As I imagine my son, whom I love with my whole heart, enduring such horrific conditions, my heart breaks for the countless children who will live out the rest of their lives in these very situations.  I think of the joy that Wesley exudes and the delight that he brings to all those around him, and then I realize that because of sin and depravity in this world, countless other boys and girls like him will never be given the opportunity to enjoy life and bring joy to those around them.  Because they are not seen as created in the image of God, they are instead given just a shell of a life as if they are unworthy of being honored as creations of a holy and righteous and loving God.

In truth, Wesley, and all people who have any sort of disability, were created by God's sovereign hand and are infinitely loved by Him.  Therefore, how we treat them, both through our action and inaction, clearly shows whether or not we believe God's word to be true and whether or not we value what He values.  More than that, how we treat the least of these is directly related to our love for our Savior.  For Jesus Himself says in Matthew 25 that as we do (or do not do) to the least of these, so we also do to Him.

When we face Jesus on the last day, may we all be able to say, "when I saw people with disabilities, I saw them as created in Your image.  I loved them and I reached out to them and cared for them, for in them I saw the face of God."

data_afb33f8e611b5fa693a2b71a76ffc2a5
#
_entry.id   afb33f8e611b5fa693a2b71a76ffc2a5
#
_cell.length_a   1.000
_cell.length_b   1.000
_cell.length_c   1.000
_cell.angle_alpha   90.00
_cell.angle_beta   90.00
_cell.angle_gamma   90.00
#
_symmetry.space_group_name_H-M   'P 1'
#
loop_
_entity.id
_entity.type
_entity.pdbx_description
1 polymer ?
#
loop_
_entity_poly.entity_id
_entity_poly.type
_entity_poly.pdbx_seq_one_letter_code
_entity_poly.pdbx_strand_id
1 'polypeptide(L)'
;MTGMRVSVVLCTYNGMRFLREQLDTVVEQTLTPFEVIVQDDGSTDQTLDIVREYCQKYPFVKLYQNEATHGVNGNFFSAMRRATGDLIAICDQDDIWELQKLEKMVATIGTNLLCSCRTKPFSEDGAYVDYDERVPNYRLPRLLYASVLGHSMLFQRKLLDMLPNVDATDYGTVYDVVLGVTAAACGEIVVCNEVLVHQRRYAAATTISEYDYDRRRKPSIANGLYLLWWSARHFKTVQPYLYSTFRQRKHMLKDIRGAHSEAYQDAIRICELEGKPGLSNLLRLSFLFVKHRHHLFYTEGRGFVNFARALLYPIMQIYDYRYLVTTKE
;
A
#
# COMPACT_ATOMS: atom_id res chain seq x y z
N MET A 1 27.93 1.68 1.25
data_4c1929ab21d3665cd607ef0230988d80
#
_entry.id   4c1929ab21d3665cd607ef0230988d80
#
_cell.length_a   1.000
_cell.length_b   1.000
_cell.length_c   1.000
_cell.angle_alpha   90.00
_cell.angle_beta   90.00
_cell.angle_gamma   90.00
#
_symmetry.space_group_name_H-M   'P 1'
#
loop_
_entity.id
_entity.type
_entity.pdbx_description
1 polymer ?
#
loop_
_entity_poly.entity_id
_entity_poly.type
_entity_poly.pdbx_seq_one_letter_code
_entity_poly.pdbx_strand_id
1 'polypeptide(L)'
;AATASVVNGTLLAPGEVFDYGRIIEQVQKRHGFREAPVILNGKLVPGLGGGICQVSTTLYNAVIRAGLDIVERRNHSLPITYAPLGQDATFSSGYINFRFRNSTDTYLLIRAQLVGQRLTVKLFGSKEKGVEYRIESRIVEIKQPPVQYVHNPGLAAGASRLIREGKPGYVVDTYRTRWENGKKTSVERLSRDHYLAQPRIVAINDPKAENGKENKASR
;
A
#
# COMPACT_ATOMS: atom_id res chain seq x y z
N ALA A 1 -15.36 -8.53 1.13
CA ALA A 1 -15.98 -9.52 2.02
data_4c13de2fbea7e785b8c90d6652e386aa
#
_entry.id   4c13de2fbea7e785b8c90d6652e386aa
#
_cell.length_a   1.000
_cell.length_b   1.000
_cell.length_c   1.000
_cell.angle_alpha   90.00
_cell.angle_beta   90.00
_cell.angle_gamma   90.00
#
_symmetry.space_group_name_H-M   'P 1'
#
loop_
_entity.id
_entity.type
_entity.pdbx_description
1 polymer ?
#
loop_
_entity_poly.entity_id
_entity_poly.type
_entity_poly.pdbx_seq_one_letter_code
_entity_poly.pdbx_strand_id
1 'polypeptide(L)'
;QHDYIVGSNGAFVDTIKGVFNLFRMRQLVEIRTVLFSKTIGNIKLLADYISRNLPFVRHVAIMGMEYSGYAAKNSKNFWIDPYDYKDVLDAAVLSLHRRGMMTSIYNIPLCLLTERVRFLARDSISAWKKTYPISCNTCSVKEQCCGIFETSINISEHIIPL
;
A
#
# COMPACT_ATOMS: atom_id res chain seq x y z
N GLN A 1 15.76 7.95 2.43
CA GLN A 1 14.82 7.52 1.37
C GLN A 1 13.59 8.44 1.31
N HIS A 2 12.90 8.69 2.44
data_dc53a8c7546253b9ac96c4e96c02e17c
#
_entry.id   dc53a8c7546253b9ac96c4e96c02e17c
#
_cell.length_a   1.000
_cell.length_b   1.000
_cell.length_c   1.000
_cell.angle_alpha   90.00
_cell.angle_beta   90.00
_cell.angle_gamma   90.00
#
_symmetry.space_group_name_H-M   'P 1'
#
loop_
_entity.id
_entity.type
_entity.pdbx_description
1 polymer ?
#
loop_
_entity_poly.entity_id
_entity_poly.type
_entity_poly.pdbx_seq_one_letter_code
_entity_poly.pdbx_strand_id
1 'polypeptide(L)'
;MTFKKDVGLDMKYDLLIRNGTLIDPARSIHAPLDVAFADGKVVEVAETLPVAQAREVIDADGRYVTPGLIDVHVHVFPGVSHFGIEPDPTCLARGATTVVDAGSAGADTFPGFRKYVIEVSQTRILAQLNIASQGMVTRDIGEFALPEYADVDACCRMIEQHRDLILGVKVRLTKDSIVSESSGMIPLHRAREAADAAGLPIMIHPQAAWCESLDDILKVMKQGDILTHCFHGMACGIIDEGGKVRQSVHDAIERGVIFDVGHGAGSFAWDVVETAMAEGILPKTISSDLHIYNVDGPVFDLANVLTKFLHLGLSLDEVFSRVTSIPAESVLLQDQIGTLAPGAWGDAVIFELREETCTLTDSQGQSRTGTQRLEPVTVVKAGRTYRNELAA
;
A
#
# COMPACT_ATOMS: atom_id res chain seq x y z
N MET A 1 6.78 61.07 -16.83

Wednesday, November 2, 2011

F is for Fish

The past two days I have seen a whole different side of Wesley.  While reading a book to Wesley yesterday morning, we came to a page with a fish on it.  Wesley immediately climbed out of his cube chair, ran to the other room, threw all the toys out of his toy box, and came back with a little blue plastic fish he had received as a prize from the dentist a few weeks back.  I didn't even realize he knew this fish existed, much less that he was able to make the connection that it was a fish, just like the fish in the book.

For the rest of the day yesterday (and continuing into this morning), Wesley would run up to me every five minutes or so, tug on my arm, show me his fish, and say "fff".  When I responded with, "Yes, Wesley, that is a fish!", he would give me a huge smile, say "fff" several more times, and run off to play again.  Other times, he would run up to me, put his arms in the air for me to pick him up, say "up" after a verbal prompt, and once in my arms show me his fish so that we could say "fish" (or "fff") back and forth a few times before he would squirm back down again.